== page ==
How To Be More Strategic in a Short-Term Thinking World

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How To Be More Strategic in a Short-Term Thinking World

By Margaret Wilson, Tandem Partners & Ann Quinn, Quinn Strategy Group

As advisors to leaders and teams, we’re often asked, “Can people be taught to think strategically?” Our answer is an unequivocal “Yes.” While some people are born with a predisposition to thinking long term or big picture, these capabilities can be developed by anyone who’s willing to stretch.

In our experience, leaders often have a sense that they or their people need to “be more strategic,” and some may even share this feedback with their teams. The problem is that leaders don’t always offer concrete guidance on how to develop strategic thinking. So people are left wondering – Is there a book I can read? Will I get it through osmosis? Does my boss even know what it means?

Strategic thinking skills should be a targeted area of development for any organization that’s dealing with uncertainty, complexity, growth challenges or change. (In other words, most of us.) People who can think critically, logically, and creatively are invaluable at times like these to finding opportunities, solving problems and setting direction.

That should be a compelling argument, but we’re up against plenty of resistance. Technological advances, the 24/7 news cycle, information access and on-demand-everything are just a few factors that have contributed to what some are calling “present-ism.” To counter that, and foster a longer perspective, it may be helpful to try some of these practices.

  1. Ask Questions. Questions are the language of strategy. Are you asking the right ones? If you already know the answer to the question you’re asking, you may not be thinking big enough. Ask probing questions to delve deeper into issues and gain a more comprehensive view.
  2. Get Curious. At the heart of asking questions is curiosity—the desire to seek and explore. Embrace curiosity to nurture a growth mindset and constantly learn and adapt to new knowledge. Curiosity asks, “what don’t I know?” Judgment believes, “I already know.”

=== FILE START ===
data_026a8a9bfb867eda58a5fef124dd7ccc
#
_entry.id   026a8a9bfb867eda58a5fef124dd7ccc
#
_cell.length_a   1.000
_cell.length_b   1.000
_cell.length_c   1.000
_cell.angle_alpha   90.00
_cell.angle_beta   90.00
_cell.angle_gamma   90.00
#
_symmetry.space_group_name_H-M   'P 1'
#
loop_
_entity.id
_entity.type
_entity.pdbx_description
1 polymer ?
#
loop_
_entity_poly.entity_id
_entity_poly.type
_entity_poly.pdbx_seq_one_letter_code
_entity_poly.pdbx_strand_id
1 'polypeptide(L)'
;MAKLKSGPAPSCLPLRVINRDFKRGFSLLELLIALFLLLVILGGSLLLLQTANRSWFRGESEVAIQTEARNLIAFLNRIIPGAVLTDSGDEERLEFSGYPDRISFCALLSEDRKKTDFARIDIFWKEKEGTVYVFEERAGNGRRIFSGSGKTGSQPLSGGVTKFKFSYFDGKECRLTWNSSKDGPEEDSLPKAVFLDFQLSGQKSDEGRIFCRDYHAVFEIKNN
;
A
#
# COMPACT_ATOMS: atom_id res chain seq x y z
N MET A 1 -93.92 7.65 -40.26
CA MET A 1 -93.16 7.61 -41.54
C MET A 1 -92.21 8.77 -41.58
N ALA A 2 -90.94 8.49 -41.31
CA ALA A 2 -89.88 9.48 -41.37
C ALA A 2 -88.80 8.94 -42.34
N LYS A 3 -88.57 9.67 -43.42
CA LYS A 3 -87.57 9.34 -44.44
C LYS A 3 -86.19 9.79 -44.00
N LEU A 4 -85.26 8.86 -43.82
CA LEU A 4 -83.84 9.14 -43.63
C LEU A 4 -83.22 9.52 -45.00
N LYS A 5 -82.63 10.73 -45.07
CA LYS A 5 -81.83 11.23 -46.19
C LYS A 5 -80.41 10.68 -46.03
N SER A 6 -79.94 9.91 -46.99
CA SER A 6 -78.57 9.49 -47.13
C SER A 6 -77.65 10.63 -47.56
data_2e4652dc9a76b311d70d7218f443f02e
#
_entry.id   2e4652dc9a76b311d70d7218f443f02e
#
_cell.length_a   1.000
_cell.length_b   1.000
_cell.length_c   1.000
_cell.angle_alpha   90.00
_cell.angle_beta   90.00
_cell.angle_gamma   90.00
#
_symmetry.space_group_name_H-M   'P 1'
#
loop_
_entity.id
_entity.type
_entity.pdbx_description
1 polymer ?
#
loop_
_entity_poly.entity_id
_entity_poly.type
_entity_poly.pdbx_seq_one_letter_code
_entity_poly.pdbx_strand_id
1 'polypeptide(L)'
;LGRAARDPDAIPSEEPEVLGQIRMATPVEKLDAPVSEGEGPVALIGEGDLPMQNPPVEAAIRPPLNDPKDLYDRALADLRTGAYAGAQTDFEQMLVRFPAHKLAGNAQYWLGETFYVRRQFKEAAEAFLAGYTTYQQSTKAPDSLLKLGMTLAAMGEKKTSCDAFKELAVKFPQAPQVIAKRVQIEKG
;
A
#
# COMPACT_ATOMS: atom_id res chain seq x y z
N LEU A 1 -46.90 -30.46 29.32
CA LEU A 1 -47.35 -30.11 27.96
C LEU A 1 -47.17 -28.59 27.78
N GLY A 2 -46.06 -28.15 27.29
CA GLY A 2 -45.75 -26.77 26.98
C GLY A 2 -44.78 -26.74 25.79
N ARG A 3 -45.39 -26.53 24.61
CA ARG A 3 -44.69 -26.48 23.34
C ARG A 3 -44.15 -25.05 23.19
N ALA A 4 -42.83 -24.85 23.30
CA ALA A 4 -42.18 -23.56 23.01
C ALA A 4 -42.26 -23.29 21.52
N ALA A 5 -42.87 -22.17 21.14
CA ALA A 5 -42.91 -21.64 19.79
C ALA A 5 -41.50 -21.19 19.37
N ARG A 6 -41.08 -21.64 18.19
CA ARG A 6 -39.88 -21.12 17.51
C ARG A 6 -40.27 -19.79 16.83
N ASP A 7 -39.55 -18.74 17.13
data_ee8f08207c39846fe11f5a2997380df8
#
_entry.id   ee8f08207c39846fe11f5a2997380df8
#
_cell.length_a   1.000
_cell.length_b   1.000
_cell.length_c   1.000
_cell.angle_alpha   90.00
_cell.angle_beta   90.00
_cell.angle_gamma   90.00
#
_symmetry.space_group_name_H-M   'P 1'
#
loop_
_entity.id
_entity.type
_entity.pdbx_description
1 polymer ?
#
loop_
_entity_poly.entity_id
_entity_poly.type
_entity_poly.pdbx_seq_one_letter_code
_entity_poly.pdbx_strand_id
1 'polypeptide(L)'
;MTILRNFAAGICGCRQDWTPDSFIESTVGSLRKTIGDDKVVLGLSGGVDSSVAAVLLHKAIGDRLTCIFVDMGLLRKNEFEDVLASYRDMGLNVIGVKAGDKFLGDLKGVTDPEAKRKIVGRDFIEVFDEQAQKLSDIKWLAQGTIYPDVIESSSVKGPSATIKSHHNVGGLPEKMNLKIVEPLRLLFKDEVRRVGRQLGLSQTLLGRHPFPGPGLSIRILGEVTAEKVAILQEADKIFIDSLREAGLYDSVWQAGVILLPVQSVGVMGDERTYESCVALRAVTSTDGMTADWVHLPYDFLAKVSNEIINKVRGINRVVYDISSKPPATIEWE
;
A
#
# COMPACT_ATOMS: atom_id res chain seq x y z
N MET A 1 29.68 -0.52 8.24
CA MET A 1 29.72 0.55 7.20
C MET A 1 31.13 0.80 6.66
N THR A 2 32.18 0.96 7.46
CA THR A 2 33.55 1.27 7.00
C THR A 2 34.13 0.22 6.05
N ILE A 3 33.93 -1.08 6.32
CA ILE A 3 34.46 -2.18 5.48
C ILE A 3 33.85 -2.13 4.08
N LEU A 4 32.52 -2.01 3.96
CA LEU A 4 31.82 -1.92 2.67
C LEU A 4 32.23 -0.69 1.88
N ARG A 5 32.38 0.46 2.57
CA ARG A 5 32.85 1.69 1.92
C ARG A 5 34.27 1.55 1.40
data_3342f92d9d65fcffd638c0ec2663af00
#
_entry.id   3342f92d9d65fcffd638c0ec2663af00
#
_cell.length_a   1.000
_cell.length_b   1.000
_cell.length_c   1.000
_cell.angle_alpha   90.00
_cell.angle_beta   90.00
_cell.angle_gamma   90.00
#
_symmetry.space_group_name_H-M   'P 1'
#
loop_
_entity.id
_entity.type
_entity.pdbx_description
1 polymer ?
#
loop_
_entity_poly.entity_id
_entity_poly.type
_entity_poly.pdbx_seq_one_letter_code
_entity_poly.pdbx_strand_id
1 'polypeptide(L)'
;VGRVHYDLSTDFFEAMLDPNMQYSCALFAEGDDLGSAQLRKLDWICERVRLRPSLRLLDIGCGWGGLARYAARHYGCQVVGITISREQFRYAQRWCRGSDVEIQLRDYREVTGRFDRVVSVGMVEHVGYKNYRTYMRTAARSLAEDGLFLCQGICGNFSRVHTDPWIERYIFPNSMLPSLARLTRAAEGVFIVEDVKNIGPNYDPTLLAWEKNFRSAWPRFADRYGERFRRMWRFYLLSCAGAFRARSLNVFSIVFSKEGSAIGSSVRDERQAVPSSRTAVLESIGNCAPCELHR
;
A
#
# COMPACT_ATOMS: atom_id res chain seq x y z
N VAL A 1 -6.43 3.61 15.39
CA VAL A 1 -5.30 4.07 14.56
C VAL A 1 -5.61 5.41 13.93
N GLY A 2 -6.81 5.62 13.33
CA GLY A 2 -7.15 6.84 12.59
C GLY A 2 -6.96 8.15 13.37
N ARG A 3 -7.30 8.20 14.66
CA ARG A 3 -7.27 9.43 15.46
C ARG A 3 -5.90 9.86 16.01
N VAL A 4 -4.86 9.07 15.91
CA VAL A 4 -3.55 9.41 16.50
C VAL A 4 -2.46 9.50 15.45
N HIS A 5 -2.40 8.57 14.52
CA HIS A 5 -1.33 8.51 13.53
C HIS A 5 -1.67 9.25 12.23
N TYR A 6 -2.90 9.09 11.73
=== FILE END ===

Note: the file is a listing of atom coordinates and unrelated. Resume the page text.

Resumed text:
3. Think Creatively. Creative thinking isn’t just for writers and artists. Three science-backed ways to boost creativity: Brainstorm and go for quantity over quality; embrace your inner child through play or improvisation; amp up alone time or sit in silence free of distractions.
  4. Think Critically. Critical thinking questions assumptions, considers multiple perspectives, and uses evidence and reasoning to arrive at conclusions. Practice active listening, engage in constructive debate and reflect on your past decisions with an objective eye to develop a strategic mindset.
  5. Seek Diversity. Seeking diversity is an important part of a strategic mindset, whether in perspectives, culture, experiences, or ideas. Exposure to broader viewpoints shines a light on the inherent biases and blind spots that impair our objectivity, leading to better informed strategies.
  6. Communicate Concisely. The act of prioritizing and sequencing our thoughts is a requirement of strategic thinking as well as a product of it. As the author E.M. Forster famously said, “How do I know what I think until I see what I say?” Speaking our thoughts out loud is a technology for thinking.

Developing a strategic mindset doesn’t guarantee that you’ll always have the answers, but it can empower you and your team to address challenges before they become crises, see new opportunities, and plan for the future. You might not always know what to think, but building these skills will help you know how to think.